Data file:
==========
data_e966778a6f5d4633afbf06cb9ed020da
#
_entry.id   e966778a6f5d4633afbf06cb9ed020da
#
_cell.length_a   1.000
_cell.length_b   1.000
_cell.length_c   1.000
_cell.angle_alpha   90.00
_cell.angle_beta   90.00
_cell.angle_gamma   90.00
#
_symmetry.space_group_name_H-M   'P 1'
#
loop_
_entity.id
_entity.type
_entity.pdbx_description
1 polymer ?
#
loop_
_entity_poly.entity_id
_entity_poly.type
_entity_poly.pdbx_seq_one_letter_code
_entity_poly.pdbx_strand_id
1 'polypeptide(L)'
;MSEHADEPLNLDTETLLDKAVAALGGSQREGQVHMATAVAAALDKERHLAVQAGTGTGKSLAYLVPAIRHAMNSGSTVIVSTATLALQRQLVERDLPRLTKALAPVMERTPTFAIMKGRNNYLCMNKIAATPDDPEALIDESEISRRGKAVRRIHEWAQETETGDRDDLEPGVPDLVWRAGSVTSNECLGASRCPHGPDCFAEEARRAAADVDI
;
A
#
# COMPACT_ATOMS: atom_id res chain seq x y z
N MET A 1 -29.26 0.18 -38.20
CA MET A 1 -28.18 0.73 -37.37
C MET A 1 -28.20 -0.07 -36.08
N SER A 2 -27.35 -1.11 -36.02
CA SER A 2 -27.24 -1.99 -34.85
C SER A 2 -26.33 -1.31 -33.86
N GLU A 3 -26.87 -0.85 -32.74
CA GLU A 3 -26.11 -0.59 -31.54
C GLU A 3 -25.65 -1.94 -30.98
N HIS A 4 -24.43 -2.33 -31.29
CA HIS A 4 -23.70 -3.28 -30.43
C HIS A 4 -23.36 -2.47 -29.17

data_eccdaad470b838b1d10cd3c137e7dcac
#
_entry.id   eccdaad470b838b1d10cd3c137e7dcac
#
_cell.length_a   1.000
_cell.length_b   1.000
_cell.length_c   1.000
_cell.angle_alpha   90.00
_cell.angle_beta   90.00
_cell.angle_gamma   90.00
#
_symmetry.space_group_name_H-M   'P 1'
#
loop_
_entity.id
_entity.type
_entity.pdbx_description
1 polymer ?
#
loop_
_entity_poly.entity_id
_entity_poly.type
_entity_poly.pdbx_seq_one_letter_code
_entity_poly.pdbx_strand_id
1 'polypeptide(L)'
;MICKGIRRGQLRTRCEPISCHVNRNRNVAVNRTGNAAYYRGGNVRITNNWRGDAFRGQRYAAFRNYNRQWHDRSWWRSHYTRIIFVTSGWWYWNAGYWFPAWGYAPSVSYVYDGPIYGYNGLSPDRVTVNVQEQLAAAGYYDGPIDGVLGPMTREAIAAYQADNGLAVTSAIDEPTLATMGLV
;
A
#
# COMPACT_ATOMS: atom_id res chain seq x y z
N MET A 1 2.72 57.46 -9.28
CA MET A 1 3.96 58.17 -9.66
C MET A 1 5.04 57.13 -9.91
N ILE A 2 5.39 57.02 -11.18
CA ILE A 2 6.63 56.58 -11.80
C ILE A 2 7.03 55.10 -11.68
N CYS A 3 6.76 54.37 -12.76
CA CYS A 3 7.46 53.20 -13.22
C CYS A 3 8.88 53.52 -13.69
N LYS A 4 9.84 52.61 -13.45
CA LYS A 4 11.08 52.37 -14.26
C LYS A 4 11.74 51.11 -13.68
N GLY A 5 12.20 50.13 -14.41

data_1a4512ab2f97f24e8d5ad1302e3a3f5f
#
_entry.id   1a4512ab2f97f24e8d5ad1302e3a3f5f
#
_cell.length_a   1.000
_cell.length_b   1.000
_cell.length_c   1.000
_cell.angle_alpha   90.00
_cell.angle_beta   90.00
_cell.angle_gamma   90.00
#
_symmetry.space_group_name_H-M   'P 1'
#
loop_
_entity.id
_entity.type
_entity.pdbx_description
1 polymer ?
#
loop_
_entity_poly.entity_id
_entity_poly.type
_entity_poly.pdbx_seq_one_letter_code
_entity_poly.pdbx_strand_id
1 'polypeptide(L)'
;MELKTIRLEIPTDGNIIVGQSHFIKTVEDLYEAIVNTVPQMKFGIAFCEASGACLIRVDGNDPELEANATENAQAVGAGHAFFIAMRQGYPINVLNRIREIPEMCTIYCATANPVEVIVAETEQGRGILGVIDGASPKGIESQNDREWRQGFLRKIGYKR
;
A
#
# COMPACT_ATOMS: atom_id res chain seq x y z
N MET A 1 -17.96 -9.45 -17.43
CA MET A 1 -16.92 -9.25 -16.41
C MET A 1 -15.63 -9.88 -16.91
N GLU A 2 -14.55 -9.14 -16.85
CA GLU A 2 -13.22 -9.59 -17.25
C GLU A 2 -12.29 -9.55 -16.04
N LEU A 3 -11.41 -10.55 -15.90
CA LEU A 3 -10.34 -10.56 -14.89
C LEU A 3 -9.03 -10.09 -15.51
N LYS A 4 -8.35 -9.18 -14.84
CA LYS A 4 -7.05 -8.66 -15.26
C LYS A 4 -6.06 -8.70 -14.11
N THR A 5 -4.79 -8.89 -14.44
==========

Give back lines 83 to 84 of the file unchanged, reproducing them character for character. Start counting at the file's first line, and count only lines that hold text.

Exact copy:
CA LYS A 4 11.08 52.37 -14.26
C LYS A 4 11.74 51.11 -13.68